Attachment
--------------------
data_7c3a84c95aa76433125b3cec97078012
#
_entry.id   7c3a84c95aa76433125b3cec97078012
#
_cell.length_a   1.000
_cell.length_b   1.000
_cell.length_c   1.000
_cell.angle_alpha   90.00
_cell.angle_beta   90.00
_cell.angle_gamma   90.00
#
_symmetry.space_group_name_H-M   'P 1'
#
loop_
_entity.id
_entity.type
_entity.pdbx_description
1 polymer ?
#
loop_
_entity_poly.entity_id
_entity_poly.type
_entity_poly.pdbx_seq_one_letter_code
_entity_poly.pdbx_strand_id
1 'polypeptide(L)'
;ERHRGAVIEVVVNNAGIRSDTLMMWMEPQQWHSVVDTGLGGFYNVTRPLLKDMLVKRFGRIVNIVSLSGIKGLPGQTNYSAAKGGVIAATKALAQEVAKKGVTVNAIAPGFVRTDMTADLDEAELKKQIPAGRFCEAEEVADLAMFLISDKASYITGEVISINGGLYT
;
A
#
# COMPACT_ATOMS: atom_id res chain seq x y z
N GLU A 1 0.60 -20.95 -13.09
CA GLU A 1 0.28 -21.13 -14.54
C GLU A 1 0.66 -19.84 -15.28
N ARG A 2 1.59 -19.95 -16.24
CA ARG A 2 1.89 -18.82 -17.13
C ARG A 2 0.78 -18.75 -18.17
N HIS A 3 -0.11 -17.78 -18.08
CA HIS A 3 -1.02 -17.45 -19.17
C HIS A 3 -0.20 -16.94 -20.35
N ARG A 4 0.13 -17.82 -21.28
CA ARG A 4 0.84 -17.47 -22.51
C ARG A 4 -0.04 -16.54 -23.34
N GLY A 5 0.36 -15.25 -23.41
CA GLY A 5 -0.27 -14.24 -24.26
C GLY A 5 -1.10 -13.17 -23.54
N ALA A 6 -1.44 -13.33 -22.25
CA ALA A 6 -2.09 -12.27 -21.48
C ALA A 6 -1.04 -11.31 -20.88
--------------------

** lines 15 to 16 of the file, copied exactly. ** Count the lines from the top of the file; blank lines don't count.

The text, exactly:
_entity.id
_entity.type